The Art Angle Podcast: How the World’s First Museum Dedicated to Women’s Art Is Charting a Path Forward

This week, NMWA director Susan Fisher Sterling speaks with Artnet's Sarah Cascone about the past, present, and future of the institution.

Suzanne Coley, In Bloom (2023). © Suzanne Coley; Photo by Suzanne Coley. Courtesy of National Museum of Women in the Arts.

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In December 2020, Congress approved funding for a new Smithsonian Museum dedicated to women’s history to be built on the National Mall in Washington, D.C. But our nation’s capital has actually been home to a dedicated women’s museum, the National Museum of Women in the Arts, since 1987.

The institution, founded by Wilhelmina Cole Holladay and her husband Wallace, was the first of its kind in the world. Its mission was simple: to educate viewers about women’s long overlooked contributions to art history.

In its 36 years of existence, the museum has amassed an impressive collection of over 6,000 works by more than 1,500 international artists including Frida Kahlo, Berthe Morisot, and Louise Bourgeois, as well as contemporary figures such as Judy Chicago, Nan Goldin, and Amy Sherald.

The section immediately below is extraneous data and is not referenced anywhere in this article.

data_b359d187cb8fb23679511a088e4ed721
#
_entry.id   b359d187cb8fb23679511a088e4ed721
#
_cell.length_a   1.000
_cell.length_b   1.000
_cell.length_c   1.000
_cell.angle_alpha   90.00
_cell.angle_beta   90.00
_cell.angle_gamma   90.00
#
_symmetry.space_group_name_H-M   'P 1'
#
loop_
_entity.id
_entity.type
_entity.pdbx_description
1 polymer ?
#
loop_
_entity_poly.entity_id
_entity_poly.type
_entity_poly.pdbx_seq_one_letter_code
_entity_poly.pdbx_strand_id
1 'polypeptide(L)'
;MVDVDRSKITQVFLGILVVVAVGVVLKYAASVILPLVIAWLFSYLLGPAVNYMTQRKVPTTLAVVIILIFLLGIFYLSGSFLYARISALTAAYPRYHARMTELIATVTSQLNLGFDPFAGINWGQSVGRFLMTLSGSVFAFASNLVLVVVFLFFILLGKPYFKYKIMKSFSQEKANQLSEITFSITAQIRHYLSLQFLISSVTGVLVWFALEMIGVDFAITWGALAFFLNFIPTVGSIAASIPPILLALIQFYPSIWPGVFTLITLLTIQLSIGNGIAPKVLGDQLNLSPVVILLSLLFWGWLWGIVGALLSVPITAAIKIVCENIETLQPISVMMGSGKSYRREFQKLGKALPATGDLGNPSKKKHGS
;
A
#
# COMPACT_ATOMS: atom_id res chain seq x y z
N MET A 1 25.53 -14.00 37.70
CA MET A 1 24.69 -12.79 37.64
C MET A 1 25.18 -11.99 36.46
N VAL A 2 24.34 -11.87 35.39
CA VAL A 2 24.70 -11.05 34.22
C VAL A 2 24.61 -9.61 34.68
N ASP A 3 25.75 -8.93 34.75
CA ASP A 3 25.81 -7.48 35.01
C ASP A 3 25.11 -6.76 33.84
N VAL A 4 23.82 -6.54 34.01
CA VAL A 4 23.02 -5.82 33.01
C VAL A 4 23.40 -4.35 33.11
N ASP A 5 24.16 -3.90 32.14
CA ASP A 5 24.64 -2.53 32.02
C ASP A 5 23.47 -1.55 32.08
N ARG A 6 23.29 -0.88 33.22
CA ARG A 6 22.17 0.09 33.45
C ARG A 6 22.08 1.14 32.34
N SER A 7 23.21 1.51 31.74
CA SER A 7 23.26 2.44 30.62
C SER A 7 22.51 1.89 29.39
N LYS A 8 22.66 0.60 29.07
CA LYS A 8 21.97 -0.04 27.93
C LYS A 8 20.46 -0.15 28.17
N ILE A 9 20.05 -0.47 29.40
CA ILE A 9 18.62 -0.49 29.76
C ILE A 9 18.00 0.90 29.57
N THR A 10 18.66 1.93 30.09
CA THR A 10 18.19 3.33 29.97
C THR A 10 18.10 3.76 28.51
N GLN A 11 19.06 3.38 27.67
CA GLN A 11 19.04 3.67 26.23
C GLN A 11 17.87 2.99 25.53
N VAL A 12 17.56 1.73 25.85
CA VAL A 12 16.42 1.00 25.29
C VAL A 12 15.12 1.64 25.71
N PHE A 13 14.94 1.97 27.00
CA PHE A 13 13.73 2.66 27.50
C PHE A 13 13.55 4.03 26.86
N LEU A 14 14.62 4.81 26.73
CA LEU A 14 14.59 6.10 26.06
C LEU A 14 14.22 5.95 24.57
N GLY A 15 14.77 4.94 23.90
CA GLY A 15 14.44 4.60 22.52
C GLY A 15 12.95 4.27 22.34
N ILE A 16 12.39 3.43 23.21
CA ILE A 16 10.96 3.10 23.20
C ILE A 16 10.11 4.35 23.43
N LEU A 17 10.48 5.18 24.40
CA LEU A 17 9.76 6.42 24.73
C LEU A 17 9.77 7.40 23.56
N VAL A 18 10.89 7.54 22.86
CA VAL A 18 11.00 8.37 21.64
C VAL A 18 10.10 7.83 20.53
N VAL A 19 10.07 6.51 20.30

Less than six months after Wilhelmina’s death in March 2021, the museum closed for its first major renovation, a planned $67.5 million project slated to take two years. The work has included a revamp of the performance hall, adding a new learning commons with a research library and education studios where there were once offices, as well as 15 percent more exhibition galleries—plus, behind the scenes space for collection storage and conservation.

On the eve of its reopening, Artnet News spoke with NMWA director Susan Fisher Sterling about the institution’s past, present, and future, and the work that still needs to be done to ensure proper recognition for women artists.

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